The Bonsai Maple Care Guide….


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Welcome to our Bonsai Maple care guide.

Before reading this guide information, have you looked at our general information on Maples? Or our guide to Japanese Maples?

As you would already know, Maples are incredibly hardy. Their colours are stunning and they are fantastic to display. Whats more is they are easy to grow.

Lets have a look at Maple care tips…..

General Bonsai Maple Care



• Water in the morning and evening. Avoid watering the leaves if sunlight can touch them



• Feed with low-nitrogen feed regularly (once a week should suffice) when new shoots appear



• Pot your Maple in a deep pot to promote better growth



• Ensure your pot has good drainage



• Be vigilant around pests and disease. Repot and kill any disease immediately!


Pruning


So you're Maple is ready to be pruned? You know this when Spring approaches, new buds will start to show. Hopefully you've read our Part 1 and Part 2 guides and understand the theory behind pruning!



Quick recap! - Pruning will stop your tree from growing out of control and will allow the tree to take the shape you desire. The foliage will remain symmetrical and the tree will retain it's dwarf state.



Good Bonsai Maple care will result in a beautiful, colourful tree!


• When new shoots reach around 3-6cm, prune all of them, leaving around 2-4 leaves or buds on the tree. Maples can have very fast growth and removing most of the growth encourages a second round of shorter growth within weeks!



• Remove occasional buds as you go along to introduce variances in branch direction. Maples have opposing buds and keeping to the natural growth will look plain and boring. allow a few random buds to remain to promote growth in interesting areas.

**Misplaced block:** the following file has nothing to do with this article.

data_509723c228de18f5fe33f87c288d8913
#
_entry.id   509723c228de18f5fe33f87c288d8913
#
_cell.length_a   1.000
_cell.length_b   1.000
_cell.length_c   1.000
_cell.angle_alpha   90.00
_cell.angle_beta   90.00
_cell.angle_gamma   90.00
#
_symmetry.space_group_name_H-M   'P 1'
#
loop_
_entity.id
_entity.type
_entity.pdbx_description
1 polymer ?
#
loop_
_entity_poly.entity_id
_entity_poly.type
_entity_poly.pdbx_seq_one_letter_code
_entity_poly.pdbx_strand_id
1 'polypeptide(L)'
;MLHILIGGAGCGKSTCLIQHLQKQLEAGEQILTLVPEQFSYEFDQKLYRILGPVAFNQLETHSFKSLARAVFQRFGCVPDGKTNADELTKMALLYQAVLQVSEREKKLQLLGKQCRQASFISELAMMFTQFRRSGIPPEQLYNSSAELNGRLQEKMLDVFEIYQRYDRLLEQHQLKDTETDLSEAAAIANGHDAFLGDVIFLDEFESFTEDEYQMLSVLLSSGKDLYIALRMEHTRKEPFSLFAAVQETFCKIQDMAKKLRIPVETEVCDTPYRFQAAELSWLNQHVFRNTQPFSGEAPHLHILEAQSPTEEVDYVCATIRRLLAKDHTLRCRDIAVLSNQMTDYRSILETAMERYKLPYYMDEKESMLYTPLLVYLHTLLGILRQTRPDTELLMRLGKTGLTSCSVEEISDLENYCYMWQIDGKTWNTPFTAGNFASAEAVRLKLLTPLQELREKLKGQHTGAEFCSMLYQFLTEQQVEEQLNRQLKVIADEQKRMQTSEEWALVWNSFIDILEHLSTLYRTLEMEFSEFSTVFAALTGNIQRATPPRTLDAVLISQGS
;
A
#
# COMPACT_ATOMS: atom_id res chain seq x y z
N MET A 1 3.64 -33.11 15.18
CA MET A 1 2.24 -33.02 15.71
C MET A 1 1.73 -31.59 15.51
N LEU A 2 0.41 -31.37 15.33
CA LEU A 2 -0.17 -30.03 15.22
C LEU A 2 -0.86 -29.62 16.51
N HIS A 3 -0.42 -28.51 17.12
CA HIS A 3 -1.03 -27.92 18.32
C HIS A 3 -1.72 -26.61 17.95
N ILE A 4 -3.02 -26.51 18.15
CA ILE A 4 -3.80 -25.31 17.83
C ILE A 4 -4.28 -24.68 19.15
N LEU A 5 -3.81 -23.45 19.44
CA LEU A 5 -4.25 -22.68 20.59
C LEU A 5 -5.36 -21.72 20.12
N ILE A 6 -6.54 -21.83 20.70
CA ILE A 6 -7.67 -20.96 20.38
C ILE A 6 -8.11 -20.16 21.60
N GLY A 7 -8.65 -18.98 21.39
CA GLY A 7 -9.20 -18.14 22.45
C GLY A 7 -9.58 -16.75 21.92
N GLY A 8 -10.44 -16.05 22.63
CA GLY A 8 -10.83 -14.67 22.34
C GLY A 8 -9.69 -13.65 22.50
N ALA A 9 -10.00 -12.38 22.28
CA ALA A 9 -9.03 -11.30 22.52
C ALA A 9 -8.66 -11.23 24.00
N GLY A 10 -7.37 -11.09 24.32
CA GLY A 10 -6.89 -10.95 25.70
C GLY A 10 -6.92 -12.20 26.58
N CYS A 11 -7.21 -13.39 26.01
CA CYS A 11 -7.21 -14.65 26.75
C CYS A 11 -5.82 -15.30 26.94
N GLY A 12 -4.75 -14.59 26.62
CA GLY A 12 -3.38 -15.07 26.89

• Acers can benefit from a little pre-season prune at the end of winter. Trim back the larger of last year's growth to improve ramification before Spring.



• Some Maples, such as Trident and Japanese Maples often send new shoots from the base of their branches. Ensure you remove these, before they kill the tree.



• If any 'suckers' are sent from the trunk, leave these. They can help thicken your trunk, much like working muscles at a gym. The scar tissue heals over and improves girth.



• Amur and Trident Maples respond well to heavy branch and trunk pruning at the start of spring.



• Leaf reduction works well on Maples. Try total leaf removal (leaving the stems of the leaf) only on healthy trees and once every 2-3 years. Total leaf removal will stimulate buds at the stem to spring forth and will be smaller and more colourful. Do not wait longer than the first month of Summer. Your leaves won't be able to withstand the winter and you won't be able to appreciate their beauty during Autumn!



TIP - Try planting your Maple in a garden bed with hearty soil to promote rapid trunk thickening. Place grit under any root wounds when transplanting to avoid root rot.



Wiring


• Do not wire a Maple before bud burst. The shoots will be too fragile



• Wire your new shoots during early-mid Spring with light wire



• Remove wire on fine twigs before the Winter cold hits!



• Wire your Maple how you like. Maples often look proud when wired in a Formal Upright style. For more information on styles Click Here!


Winter Bonsai Maple Care


• 'Wintering' your Maples will trap leaf sugars and promote strong leaf growth during the growing season. Allow your Maples to sit outdoors in the heart of Winter. Ensure though, that your Maples are in good health and vigour before exposing them to the cold



• At the end of Winter 'wean' them onto sunlight and windy conditions. These conditions in large amounts will kill the leaves and your Bonsai Maple care will have been in vain!



• Amur Maples perform the best in Winter. They are hardy and produces amazing leaf colour


Growing From Scratch


• Japanese Maples are probably the easiest Maple to grow from scratch. They grow quickly from cuttings and seed and are very responsive to light. They are not great in winter exposure unfortunately. In open ground Japanese Maples can survive temperatures around -20ºC, but in pots -10ºC will kill them



• Try and plant Japanese Maples in pots in a greenhouse or area unsusceptible to frost and ice

Own this Japanese Green Maple (acer palmatum) below exactly as pictured! Just click on the photo!

Japanese Green Maple (acer palmatum)



Leave The Bonsai Maple Care Guide and head back to Bonsai Maples!